Digital Twins – do we need another buzzword in digital engineering?

At FJA are focus is on what is a digital twin when mentioned in the civil engineering market, and how does this differ from our current options of 3d modelling or BIM.

The reason that we started to explore digital twins is that the term BIM (which is already confusing) has sought to be defined and simplified over the last decade and now we seem to have jumped on the confusion with replacing BIM with digital twins.

What is a Digital Twin and where did it come from?

This term has been around since 2002, but it has recently started popping up a lot more with regard to engineering projects and 3d modelling. So, what the hell is it?

The concept of Digital Twin was coined by Dr Michael Grieves and John Vickers at the University of Michigan in 2002:  

“…the idea that a digital informational construct about a physical system could be created as an entity on its own. This digital information would be a “twin” of the information that was embedded within the physical system itself and be linked with that physical system through the entire lifecycle of the system. “

I think the part of this quote that is lost on engineering versions of the digital twin is the physical link between the real world and the twin. The sensors to make this link simply do not exist (yet) in the physical locations.

If you read the engineering press, BIM is gone and now its digital twins:

“In the case of the architectural and construction sector, the digital twin arrives as an upgrade on its worthy predecessor, BIM”.

Article in E&T; Digital twins for construction: out with the old, in with the twin. https://eandt.theiet.org/content/articles/2019/01/digital-twins-for-construction-out-with-the-old-in-with-the-twin/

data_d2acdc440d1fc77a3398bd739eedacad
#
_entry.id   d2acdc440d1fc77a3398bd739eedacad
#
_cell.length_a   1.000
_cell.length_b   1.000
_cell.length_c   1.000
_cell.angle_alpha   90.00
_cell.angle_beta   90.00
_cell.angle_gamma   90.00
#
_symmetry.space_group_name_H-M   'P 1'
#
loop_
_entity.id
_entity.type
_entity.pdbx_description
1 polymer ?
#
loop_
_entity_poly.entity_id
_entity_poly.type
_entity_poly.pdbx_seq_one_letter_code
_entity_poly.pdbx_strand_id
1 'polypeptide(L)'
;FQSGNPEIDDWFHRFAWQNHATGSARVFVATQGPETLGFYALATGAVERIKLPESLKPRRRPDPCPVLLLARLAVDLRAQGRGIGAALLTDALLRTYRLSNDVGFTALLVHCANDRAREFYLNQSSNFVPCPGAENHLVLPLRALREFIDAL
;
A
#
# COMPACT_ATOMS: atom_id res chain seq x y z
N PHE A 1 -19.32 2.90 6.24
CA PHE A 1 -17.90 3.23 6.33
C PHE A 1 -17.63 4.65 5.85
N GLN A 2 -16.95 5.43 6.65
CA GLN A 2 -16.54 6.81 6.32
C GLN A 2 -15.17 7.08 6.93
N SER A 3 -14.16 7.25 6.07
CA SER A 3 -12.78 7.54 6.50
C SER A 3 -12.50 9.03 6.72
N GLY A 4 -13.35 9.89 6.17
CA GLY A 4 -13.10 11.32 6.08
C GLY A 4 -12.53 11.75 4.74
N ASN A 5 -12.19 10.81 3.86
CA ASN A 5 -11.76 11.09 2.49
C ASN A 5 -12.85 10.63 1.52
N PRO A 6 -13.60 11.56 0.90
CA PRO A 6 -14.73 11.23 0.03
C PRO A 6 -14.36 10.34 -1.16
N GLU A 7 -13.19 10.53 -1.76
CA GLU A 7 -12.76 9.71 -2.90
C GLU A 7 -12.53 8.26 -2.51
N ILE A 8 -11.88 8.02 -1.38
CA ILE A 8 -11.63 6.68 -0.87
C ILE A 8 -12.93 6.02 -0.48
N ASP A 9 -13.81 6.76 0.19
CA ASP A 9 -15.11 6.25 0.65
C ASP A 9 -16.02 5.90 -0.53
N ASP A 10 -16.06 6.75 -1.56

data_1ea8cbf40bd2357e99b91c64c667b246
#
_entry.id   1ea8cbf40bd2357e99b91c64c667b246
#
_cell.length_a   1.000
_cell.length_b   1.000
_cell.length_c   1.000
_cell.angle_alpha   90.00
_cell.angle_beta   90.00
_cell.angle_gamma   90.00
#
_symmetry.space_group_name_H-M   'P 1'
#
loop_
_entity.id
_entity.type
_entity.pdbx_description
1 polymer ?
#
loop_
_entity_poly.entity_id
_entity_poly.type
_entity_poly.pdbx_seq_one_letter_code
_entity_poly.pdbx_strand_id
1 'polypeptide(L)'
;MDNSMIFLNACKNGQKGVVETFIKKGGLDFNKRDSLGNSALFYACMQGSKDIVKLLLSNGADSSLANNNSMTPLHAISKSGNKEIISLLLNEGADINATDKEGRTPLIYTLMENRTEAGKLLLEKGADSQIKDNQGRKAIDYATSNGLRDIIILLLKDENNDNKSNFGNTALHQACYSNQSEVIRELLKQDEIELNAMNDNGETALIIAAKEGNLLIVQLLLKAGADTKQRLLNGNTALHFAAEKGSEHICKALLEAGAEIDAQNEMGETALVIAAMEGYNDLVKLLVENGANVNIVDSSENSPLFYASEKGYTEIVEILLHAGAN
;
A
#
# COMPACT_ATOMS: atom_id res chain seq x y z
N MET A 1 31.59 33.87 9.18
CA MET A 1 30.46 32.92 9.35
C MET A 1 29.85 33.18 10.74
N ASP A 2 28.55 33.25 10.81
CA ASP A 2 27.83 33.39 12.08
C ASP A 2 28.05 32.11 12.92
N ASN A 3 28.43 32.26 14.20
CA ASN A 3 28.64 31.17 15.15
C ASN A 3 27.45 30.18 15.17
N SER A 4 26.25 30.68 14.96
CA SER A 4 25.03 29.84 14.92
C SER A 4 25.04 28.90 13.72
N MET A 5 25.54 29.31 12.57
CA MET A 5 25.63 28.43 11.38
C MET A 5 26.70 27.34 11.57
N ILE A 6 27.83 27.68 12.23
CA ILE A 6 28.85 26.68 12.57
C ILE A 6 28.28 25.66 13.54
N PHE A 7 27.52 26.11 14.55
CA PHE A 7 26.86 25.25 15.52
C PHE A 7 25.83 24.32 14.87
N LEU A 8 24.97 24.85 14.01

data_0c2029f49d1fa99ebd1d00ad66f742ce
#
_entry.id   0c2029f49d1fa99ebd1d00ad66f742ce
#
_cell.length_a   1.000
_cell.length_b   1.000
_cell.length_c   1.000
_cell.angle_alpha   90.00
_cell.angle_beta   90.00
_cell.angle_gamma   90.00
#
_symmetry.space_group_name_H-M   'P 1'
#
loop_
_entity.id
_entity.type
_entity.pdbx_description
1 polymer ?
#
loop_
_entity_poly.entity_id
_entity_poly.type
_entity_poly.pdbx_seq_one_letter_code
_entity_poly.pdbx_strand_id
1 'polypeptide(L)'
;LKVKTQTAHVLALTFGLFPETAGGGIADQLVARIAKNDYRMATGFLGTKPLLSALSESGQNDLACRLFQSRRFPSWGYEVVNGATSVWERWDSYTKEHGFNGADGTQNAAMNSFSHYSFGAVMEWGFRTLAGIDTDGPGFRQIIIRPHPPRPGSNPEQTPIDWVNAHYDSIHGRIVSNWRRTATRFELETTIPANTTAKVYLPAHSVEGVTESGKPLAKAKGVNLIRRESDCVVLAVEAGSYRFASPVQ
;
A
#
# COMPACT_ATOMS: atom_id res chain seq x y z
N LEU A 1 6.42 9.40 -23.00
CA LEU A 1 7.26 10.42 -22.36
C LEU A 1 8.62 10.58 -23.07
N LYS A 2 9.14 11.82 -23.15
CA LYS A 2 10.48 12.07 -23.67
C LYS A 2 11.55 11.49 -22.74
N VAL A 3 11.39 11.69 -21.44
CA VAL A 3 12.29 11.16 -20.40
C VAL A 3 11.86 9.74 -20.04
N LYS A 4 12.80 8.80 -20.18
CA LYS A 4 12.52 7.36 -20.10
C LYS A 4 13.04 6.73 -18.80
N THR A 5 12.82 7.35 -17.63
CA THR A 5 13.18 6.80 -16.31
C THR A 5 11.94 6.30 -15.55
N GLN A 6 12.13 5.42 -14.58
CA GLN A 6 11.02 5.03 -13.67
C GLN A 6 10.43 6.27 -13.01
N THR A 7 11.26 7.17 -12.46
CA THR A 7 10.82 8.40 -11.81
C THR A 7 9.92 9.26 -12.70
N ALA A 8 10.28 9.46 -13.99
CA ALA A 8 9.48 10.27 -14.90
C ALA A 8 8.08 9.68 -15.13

Now I think that this is hype and unnecessary hype. BIM has finally bedded down and got some rules around it that people understand, so why would we want to do disrupt this? Build on it, sure, but it needs to be incremental updates around an already established system, if we are to avoid confusion.  

The reason I believe BIM is now finally being understood and made easy, is we now have an ISO accreditation for BIM. You can also go and get a kitemark for BIM. The terms LOD and 4D, 5D etc have been defined and explained. This all helps to standardize BIM. Now I understand that for some commercial purposes, that is not beneficial and therefore you will see people spruiking digital twins for your engineering projects.

I personally think there is a lot right with BIM and don’t see the need for a new Buzzword, but I am a simple engineer, and we don’t really do hyperbole.

The future of Digital Twins

Through my research of this topic, I begin to better understand the very real and very exciting elements to the digital twin.

So where do we see the value. We see the value in the testing real life infrastructure before building it, before spending billions of dollars.

For example, would we have built Lane Cove Tunnel if we could have dropped it into a digital twin of Sydney and then observed what the people did? Trouble is, you will need an insane amount of Artificial Intelligence and Machine Learning for this to work.

Would it be exciting to drop a London style congestion charging system into a digital twin of Sydney, Hell Yes.

We feel that the digital twin is a real thing, but it is not here to replace BIM and we all need to work to ensure it is kept simple and not used to confused people outside of the technical specializations.  

“If You Can’t Explain it to a Six Year Old, You Don’t Understand it Yourself” – Albert Einstein (maybe)

I wanted to write a lot more on this topic, but apparently this is already over optimum length… so until next time please leave any comments or feedback and I will try and come back with round two on this topic.